Massive, deep deposits of ice found on Mars

Mars captured by NASA's Hubble Space Telescope.                  Space Telescope Science Institute

Mars captured by NASA's Hubble Space Telescope. Space Telescope Science Institute

NASA scientists have determined that a primitive ocean on Mars held more water than Earth's Arctic Ocean.

"Below the surface of Mars, there is a substantial amount of ice deposits, however we don't have enough information on how clean, drinkable, or usable they are".

This is not the first time ice has been found on Mars.

"These shallow depths make the ice sheets potentially accessible to future exploration, and the (cliffs) present cross-sections of these ices that record past episodes of ice deposition on Mars". In reality, there's a lot more going on with Mars than most people realize. The Red Planet is always thought of in popular culture as being one step less habitable than Utah - dry, sandy desert in all directions, with nothing but rocks and the occasional cannonball to break up the scenery. Over the years, MRO has built up a comprehensive catalog of features on the Martian surface, many of them imaged from multiple angles. The slopes appear to be the product of erosion along the edges of a broad, smooth elevated plain.

The massive ice cliffs soar 100 metres high, but scientists with the US Geological Survey believe they could be just the beginning when it comes to what lies beneath the surface of the arid planet. A lack of craters indicates that some of that history could be quite recent.

Planetary scientists say a new analysis of data shows that thick ice sheets hide just below parts of the surface of Mars.

"This ice is a critical target for science and exploration: it affects modern geomorphology, is expected to preserve a record of climate history, influences the planet's habitability, and may be a potential resource for future exploration", the study says. Thus, examining the layers could tell us about the history of how Mars' watery past came to a close.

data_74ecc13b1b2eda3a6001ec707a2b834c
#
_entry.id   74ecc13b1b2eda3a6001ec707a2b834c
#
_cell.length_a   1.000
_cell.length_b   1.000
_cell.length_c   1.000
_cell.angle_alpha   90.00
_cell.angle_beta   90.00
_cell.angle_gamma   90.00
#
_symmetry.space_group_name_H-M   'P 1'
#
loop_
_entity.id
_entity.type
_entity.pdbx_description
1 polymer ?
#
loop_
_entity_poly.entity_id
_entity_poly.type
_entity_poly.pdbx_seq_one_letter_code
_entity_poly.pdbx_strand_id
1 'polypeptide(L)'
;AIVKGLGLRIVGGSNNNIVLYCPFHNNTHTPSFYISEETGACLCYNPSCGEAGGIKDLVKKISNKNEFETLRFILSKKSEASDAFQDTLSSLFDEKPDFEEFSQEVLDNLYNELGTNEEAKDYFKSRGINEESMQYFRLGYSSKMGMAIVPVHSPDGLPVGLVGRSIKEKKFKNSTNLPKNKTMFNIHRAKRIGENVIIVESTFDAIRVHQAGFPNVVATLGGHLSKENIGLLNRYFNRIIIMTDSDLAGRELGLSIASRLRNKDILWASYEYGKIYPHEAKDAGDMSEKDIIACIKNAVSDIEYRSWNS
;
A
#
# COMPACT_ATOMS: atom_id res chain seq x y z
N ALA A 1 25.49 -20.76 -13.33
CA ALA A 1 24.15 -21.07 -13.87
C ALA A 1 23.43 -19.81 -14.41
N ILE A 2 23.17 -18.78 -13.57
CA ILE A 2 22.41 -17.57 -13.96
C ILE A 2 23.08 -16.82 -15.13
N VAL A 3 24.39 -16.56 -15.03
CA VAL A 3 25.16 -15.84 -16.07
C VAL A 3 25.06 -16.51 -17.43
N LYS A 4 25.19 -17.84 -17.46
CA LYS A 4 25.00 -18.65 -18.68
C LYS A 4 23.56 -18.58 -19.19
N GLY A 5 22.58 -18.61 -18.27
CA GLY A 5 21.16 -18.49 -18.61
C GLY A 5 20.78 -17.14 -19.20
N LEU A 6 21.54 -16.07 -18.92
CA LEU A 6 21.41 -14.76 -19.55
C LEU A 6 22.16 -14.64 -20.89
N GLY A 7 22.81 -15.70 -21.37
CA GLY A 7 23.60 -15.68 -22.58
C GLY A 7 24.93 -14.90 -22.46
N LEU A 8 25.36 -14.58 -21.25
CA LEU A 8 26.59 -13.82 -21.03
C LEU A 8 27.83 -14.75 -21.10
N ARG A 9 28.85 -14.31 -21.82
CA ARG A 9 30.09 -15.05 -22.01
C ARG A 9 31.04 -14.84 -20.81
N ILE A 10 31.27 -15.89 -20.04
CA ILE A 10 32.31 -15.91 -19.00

The deposits are exposed in cross section as relatively pure water ice, capped by a layer one to two yards (or meters) thick of ice-cemented rock and dust.

However, once the buried ice becomes exposed to Mars" atmosphere, a scarp likely grows wider and taller as it "retreats, ' due to sublimation of the ice directly from solid form into water vapor. The researchers estimate that this is causing the loss of about a millimeter a year, which suggests that the ice sheets were once considerably larger than they are today.

Scientists have long theorised that reserves of water ice are locked underground on Mars. The planet obviously has polar ice caps, wet streaks have been spotted in other cliffsides, and the MRO has previously detected signs of buried ice across the planet.

But before you start packing your bags and preparing for your new life as a Martian, there's one major problem: All eight sites that are suspected of having clean water ice are located about 55 degrees north or south of Mars' equator, where temperatures are incredibly low. In any case, this new research, distributed today in the diary Science, uncovers key data about the ice's layering, thickness and virtue.

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